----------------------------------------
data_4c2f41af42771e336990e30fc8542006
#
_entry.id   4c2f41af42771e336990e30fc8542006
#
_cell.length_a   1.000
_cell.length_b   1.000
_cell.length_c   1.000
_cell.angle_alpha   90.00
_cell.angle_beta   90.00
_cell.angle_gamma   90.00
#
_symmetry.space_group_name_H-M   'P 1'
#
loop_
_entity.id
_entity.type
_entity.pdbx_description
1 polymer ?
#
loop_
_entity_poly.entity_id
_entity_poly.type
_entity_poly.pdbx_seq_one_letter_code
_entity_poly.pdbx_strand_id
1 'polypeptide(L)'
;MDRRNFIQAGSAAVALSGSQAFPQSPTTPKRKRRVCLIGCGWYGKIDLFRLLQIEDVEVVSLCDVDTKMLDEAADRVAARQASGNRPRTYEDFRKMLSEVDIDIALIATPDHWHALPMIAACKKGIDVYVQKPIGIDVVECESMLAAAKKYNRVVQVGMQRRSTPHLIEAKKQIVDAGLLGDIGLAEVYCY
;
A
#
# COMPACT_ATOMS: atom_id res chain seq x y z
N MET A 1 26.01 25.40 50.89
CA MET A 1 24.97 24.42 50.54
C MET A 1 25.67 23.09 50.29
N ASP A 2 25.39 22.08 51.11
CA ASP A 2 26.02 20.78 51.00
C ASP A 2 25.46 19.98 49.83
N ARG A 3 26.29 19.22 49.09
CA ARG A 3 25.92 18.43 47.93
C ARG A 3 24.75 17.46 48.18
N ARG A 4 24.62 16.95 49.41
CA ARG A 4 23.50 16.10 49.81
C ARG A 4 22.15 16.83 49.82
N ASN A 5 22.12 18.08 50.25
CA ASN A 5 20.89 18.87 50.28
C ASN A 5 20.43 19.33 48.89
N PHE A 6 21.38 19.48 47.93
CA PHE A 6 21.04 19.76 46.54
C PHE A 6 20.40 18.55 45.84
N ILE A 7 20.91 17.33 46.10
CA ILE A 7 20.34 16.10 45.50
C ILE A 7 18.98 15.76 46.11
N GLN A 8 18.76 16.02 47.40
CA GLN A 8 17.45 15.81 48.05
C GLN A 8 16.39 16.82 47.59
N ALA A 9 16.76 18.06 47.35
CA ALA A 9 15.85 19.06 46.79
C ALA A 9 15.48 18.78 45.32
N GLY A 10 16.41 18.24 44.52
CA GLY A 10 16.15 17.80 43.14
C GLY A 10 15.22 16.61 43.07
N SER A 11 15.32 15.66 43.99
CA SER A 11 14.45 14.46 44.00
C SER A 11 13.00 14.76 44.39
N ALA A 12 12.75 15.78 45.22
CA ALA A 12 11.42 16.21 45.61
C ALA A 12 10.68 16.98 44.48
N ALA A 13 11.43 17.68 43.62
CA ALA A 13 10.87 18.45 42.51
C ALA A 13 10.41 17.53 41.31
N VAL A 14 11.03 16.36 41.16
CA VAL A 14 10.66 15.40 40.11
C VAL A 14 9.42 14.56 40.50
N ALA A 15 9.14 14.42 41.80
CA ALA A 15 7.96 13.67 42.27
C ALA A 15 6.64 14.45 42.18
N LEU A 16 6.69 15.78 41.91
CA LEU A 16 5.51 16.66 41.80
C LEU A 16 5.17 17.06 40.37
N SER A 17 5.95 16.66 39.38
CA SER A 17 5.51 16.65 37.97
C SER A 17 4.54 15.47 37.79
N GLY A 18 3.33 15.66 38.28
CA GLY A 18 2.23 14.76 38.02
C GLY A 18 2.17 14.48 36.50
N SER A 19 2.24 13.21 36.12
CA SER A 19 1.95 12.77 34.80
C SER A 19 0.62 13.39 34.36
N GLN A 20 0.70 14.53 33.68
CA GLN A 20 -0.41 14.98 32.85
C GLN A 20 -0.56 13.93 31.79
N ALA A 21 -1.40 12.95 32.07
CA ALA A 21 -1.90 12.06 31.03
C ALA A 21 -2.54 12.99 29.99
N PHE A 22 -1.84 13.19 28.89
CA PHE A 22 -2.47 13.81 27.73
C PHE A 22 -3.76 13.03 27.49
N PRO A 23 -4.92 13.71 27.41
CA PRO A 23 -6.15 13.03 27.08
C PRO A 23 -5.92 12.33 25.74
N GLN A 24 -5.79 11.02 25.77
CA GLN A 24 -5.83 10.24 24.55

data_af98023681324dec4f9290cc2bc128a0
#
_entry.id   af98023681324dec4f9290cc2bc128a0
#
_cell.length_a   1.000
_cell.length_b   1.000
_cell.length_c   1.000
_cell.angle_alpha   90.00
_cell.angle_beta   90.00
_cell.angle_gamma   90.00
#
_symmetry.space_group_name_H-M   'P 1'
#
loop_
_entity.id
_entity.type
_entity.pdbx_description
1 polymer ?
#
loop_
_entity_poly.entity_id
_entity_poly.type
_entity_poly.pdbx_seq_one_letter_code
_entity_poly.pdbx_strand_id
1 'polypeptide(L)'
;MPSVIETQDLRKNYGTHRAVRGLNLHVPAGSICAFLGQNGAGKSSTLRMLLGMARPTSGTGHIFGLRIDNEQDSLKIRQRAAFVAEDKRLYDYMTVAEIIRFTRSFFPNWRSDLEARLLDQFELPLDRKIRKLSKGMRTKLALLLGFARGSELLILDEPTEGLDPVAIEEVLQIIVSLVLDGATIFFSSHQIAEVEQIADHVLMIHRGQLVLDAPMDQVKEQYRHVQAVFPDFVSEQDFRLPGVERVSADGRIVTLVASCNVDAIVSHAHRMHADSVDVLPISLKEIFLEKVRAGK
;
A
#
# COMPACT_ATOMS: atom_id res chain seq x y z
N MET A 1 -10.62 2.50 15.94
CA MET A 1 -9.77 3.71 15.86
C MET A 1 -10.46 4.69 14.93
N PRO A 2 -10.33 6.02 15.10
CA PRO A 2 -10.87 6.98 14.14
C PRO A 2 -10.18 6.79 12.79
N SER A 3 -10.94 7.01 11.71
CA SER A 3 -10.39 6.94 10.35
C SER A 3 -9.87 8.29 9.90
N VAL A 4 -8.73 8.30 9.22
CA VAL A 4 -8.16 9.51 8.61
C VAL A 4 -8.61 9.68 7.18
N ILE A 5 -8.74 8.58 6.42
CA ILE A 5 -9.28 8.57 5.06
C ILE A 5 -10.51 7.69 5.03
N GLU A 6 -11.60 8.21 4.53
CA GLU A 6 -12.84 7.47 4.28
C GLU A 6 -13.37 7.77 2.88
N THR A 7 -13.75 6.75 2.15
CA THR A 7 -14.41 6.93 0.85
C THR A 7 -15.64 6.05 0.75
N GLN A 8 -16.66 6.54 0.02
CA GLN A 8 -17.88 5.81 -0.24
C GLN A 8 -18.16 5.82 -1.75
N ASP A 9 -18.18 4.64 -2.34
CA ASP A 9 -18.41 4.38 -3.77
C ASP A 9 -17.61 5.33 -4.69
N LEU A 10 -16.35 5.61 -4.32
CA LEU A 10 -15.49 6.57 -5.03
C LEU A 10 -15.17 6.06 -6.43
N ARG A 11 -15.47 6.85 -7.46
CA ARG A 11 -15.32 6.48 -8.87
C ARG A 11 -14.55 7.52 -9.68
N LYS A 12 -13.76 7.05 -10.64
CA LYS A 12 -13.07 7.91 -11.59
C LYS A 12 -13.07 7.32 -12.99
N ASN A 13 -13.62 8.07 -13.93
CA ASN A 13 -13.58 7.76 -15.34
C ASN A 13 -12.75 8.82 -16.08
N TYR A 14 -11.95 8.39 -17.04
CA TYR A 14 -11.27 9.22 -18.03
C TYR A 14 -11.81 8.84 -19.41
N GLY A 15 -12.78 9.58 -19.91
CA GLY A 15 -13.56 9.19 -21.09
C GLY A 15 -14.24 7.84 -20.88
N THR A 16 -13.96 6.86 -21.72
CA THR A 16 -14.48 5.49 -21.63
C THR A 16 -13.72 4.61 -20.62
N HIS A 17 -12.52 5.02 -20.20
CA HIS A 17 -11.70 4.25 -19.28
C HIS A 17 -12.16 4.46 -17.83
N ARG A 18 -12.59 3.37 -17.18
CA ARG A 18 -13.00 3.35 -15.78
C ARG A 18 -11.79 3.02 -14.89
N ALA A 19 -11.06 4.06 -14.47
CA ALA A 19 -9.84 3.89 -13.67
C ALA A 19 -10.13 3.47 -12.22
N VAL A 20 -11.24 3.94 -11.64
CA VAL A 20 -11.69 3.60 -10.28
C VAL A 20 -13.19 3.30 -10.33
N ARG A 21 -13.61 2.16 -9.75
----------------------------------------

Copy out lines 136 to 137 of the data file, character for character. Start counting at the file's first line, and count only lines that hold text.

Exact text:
CA PRO A 2 -10.87 6.98 14.14
C PRO A 2 -10.18 6.79 12.79